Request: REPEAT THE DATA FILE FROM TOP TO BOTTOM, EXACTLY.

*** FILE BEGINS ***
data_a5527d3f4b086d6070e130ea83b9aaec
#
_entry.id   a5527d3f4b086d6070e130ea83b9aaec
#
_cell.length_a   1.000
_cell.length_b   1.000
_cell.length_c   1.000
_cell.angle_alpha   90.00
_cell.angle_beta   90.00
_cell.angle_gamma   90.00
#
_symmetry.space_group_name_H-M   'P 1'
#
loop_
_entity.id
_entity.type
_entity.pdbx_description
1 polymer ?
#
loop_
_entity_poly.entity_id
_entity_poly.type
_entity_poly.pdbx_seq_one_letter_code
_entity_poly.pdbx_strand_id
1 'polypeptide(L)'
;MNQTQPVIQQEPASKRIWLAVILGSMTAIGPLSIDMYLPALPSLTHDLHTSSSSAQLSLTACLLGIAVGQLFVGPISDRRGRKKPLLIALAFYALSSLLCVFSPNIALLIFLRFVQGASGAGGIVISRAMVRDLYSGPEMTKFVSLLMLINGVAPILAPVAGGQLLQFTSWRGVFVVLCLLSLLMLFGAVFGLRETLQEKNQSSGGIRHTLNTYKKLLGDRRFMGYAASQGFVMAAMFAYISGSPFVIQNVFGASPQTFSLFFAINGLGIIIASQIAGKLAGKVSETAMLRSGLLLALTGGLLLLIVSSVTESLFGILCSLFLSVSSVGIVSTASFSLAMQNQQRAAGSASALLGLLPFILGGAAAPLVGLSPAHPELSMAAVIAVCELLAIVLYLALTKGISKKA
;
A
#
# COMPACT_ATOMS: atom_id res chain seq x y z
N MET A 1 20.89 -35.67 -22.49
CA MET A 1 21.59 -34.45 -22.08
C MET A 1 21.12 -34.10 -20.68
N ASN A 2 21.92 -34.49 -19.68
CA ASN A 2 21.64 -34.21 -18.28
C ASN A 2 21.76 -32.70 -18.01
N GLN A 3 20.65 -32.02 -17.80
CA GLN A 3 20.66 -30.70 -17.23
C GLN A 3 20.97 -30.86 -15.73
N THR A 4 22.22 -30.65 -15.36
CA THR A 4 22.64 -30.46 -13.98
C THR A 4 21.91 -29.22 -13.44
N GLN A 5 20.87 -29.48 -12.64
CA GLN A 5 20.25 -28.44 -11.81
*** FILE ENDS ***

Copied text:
data_a5527d3f4b086d6070e130ea83b9aaec
#
_entry.id   a5527d3f4b086d6070e130ea83b9aaec
#
_cell.length_a   1.000
_cell.length_b   1.000
_cell.length_c   1.000
_cell.angle_alpha   90.00
_cell.angle_beta   90.00
_cell.angle_gamma   90.00
#
_symmetry.space_group_name_H-M   'P 1'
#
loop_
_entity.id
_entity.type
_entity.pdbx_description
1 polymer ?
#
loop_
_entity_poly.entity_id
_entity_poly.type
_entity_poly.pdbx_seq_one_letter_code
_entity_poly.pdbx_strand_id
1 'polypeptide(L)'
;MNQTQPVIQQEPASKRIWLAVILGSMTAIGPLSIDMYLPALPSLTHDLHTSSSSAQLSLTACLLGIAVGQLFVGPISDRRGRKKPLLIALAFYALSSLLCVFSPNIALLIFLRFVQGASGAGGIVISRAMVRDLYSGPEMTKFVSLLMLINGVAPILAPVAGGQLLQFTSWRGVFVVLCLLSLLMLFGAVFGLRETLQEKNQSSGGIRHTLNTYKKLLGDRRFMGYAASQGFVMAAMFAYISGSPFVIQNVFGASPQTFSLFFAINGLGIIIASQIAGKLAGKVSETAMLRSGLLLALTGGLLLLIVSSVTESLFGILCSLFLSVSSVGIVSTASFSLAMQNQQRAAGSASALLGLLPFILGGAAAPLVGLSPAHPELSMAAVIAVCELLAIVLYLALTKGISKKA
;
A
#
# COMPACT_ATOMS: atom_id res chain seq x y z
N MET A 1 20.89 -35.67 -22.49
CA MET A 1 21.59 -34.45 -22.08
C MET A 1 21.12 -34.10 -20.68
N ASN A 2 21.92 -34.49 -19.68
CA ASN A 2 21.64 -34.21 -18.28
C ASN A 2 21.76 -32.70 -18.01
N GLN A 3 20.65 -32.02 -17.80
CA GLN A 3 20.66 -30.70 -17.23
C GLN A 3 20.97 -30.86 -15.73
N THR A 4 22.22 -30.65 -15.36
CA THR A 4 22.64 -30.46 -13.98
C THR A 4 21.91 -29.22 -13.44
N GLN A 5 20.87 -29.48 -12.64
CA GLN A 5 20.25 -28.44 -11.81